If OKCupid's newest blind-dating app does well enough, digital agency Huge will get some of the cash. The Interpublic Group shop created the OKCupid app—"Crazy Blind Date"—for the IAC-owned dating site as part of a deal that includes revenue-sharing, a first for Huge, the agency said.
The app aims to make it easier for busy singles to arrange face-to-face meetings by cutting out often lengthy processes of online courtship. Instead, users set up up in-person dates based on basic information like age, sexual orientation, location, and when they are free to meet.
After each date, the app requires a user to rate the experience before it will let them schedule another. The app makes money by charging users a fee ranging from $.99 to $2.99 to rate the date — the higher the rating, the more it costs.
"[Users] really should rate accurately, especially when it involves paying, because they want the system to work, and they're grateful that it works well for them," said Huge's chief strategy officer Gene Liebel.
OKCupid and Huge are looking at the "honor system" paywall as a first edition of a revenue model, open to further tweaks down the line, Liebel said.
The way the revenue-sharing deal between the two companies is structured, OK Cupid has to start making money before Huge does. Somewhere north of 100,000 dates scheduled using the app, the agency will get a cut of each additional date.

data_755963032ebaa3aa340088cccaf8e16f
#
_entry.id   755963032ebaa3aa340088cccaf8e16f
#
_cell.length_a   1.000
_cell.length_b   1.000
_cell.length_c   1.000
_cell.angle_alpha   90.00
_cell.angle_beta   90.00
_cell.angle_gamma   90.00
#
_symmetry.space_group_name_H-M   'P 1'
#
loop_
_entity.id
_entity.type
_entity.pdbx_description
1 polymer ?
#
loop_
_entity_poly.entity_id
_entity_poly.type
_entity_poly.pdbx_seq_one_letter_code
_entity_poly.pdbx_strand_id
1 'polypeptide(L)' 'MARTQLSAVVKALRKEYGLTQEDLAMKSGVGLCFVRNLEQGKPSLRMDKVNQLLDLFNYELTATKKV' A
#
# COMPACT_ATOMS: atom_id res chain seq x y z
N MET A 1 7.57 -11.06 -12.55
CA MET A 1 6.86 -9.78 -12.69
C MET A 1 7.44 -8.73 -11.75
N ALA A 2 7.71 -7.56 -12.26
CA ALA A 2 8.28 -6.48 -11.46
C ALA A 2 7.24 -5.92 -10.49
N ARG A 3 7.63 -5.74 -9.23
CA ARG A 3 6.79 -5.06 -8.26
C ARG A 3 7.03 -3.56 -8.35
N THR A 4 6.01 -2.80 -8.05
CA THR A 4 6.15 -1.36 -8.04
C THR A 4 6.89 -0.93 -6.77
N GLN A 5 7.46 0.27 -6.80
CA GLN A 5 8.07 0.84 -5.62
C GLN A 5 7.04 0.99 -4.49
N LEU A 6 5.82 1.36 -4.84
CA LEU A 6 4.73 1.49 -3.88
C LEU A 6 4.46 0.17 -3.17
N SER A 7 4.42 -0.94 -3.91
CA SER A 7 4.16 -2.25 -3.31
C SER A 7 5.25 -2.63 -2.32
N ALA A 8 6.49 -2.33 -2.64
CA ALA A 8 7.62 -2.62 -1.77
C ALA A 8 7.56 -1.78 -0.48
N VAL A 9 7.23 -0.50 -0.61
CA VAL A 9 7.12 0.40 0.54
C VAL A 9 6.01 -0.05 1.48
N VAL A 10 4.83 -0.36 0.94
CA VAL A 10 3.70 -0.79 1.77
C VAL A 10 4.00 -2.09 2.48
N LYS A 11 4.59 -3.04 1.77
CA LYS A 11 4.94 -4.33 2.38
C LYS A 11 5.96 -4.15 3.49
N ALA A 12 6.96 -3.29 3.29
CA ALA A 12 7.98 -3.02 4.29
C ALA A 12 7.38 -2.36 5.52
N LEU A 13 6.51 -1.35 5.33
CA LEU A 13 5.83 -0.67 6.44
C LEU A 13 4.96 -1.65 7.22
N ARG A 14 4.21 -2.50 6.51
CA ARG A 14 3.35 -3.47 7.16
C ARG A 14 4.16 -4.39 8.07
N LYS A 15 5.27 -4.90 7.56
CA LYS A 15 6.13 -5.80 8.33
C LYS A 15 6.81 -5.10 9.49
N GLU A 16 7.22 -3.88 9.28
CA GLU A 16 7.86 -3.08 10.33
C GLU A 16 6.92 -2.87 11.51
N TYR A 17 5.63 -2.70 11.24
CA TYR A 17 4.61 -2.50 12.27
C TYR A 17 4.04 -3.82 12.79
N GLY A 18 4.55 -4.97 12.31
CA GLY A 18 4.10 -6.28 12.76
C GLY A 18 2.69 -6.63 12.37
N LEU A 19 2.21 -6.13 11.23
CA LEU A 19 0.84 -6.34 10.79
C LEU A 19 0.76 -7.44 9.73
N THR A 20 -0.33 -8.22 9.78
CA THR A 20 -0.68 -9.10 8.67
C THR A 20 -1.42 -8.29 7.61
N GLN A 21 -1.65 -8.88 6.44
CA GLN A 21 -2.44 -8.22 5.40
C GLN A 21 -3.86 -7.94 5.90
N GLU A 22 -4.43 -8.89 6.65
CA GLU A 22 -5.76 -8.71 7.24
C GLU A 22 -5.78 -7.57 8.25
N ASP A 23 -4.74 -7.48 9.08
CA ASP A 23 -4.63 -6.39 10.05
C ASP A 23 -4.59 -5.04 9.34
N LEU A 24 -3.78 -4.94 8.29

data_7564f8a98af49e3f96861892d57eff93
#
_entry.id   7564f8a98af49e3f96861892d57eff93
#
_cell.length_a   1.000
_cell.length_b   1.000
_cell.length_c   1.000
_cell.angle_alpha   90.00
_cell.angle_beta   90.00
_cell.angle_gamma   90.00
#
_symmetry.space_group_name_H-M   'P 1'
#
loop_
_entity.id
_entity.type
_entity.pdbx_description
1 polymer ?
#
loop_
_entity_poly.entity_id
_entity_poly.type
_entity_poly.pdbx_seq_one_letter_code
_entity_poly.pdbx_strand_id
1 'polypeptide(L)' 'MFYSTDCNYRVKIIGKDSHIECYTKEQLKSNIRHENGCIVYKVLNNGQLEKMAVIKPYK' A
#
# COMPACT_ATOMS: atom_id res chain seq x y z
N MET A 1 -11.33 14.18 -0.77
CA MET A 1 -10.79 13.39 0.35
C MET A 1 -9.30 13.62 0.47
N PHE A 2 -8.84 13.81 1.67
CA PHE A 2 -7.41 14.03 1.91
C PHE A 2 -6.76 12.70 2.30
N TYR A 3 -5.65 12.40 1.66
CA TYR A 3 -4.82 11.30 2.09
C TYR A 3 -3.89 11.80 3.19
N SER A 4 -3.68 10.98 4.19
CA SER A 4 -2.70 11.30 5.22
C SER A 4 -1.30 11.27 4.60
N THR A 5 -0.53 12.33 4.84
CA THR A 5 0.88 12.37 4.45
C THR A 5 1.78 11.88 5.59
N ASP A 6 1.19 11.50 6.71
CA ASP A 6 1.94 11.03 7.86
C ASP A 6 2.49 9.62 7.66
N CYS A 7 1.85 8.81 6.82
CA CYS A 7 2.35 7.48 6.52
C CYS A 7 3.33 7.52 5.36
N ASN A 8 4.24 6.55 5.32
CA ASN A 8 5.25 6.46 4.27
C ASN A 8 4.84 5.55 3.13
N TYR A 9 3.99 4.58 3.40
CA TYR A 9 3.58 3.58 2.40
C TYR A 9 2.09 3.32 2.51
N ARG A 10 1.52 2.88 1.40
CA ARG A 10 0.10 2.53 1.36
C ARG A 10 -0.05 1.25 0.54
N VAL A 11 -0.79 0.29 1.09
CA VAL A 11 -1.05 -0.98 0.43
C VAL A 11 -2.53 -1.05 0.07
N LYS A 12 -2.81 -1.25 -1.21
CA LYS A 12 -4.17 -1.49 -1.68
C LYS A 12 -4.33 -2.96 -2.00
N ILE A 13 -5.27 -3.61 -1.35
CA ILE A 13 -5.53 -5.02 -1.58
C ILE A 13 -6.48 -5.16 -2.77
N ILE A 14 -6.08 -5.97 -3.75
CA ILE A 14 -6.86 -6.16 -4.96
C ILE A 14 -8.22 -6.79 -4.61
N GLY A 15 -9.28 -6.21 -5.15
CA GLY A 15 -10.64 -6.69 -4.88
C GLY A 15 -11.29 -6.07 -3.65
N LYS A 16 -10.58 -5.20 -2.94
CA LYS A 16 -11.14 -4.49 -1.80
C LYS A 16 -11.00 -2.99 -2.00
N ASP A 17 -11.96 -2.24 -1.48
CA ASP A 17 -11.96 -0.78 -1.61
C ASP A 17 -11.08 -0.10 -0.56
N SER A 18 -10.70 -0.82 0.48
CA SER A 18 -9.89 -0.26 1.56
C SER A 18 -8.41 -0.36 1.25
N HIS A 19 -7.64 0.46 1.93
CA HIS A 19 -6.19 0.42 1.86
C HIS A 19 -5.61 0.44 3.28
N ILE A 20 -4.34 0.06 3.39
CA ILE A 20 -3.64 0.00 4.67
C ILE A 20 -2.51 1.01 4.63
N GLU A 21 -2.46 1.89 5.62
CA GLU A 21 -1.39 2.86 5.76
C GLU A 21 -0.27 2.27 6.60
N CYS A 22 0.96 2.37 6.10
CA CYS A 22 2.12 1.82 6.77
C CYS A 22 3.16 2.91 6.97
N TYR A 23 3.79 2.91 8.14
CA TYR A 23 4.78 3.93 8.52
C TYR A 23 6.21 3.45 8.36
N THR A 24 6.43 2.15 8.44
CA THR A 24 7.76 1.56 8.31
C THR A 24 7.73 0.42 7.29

This arrangement differs from a regular performance bonus in that the agency created the app at a reduced rate for OKCupid, and needs to recoup its own money before it sees any profit, Liebel said.
"They paid roughly half our fee," he said. "We have a lot of skin in the game and we will only make money if the app is a hit."
It might typically cost $500,000 to properly design and develop an app for two platforms — iOS and Android — Liebel said. "Budgets are finally going up as clients have learned that creating apps under scale didn't deliver results."
The potential reward makes the higher risk of the OKCupid deal worthwhile, said Liebel.
"To work on a product that can be a runaway hit with a brand like OKCupid, you have to be flexible and opportunistic," Liebel explained. "They're not the kind of company that's going to go around splashing a million dollars on an agency."
"We know we can create a hit app, even though the dating space is pretty saturated with apps right now," he added. "We think that with OKCupid we can do it and we're willing to take the risk."